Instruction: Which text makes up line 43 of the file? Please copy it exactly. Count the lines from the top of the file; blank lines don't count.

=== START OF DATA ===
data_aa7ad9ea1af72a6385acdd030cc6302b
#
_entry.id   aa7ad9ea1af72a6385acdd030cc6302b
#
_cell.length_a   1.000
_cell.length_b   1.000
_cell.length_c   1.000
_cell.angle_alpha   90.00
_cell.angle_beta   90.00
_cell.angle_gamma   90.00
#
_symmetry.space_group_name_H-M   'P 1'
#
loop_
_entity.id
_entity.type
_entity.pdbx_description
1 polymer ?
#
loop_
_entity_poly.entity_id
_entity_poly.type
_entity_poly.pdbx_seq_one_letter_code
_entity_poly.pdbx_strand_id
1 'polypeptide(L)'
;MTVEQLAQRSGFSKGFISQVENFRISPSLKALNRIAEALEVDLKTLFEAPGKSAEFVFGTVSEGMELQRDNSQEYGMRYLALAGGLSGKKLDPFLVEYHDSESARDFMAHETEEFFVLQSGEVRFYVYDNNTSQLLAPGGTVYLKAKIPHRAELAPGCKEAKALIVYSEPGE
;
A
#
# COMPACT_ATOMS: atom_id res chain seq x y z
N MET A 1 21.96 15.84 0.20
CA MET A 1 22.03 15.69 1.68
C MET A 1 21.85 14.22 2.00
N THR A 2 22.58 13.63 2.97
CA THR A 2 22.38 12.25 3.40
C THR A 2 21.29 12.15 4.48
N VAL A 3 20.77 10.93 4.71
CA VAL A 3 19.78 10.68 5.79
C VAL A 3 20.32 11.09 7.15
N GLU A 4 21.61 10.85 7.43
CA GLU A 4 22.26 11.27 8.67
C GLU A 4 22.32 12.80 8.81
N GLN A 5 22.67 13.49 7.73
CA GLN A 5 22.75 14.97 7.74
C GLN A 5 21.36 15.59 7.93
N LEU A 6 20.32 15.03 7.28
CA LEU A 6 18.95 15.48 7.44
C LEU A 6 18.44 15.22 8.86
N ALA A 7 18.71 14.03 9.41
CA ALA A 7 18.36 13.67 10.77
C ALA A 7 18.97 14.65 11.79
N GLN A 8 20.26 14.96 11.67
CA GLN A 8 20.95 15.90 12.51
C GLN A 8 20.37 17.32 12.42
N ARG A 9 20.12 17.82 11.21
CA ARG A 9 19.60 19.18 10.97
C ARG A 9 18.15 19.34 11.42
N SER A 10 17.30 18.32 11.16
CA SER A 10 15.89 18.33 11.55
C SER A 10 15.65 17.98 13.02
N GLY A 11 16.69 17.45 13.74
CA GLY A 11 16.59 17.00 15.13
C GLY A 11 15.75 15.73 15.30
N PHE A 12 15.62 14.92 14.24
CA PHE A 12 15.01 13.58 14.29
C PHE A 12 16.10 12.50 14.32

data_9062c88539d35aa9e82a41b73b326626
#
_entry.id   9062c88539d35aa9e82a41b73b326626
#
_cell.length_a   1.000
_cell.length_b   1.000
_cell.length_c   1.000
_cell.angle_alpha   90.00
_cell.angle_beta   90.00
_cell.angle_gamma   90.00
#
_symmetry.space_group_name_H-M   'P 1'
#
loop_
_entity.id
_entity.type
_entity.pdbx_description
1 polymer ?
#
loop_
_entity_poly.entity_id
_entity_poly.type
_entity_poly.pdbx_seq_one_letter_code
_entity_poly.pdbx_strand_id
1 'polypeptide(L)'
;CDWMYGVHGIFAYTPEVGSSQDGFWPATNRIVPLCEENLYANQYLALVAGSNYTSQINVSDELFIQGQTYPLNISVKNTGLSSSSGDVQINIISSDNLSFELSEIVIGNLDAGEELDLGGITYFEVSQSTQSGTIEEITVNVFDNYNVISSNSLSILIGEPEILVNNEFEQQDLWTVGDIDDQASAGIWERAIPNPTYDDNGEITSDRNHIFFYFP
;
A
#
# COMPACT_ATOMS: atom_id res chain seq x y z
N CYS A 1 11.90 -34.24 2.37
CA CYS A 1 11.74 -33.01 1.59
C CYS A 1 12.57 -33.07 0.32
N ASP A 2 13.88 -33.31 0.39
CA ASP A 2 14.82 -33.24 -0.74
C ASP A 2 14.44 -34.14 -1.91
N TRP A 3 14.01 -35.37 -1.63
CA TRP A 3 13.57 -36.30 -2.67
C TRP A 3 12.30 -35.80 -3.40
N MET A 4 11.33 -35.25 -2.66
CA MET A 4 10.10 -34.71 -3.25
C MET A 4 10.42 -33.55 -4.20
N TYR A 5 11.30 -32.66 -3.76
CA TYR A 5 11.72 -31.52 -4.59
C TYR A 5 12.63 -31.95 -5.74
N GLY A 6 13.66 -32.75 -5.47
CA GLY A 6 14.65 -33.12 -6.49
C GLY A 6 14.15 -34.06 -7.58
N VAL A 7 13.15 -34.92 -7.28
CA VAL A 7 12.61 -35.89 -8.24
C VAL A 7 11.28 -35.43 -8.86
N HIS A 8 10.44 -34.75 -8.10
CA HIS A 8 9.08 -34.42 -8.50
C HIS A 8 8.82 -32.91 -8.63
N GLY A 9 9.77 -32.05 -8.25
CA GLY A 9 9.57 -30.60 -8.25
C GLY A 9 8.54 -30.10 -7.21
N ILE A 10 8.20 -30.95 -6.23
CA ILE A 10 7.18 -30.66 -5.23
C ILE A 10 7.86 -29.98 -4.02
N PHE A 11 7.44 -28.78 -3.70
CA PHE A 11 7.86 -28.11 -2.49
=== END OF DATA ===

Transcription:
N GLN A 5 22.67 13.49 7.73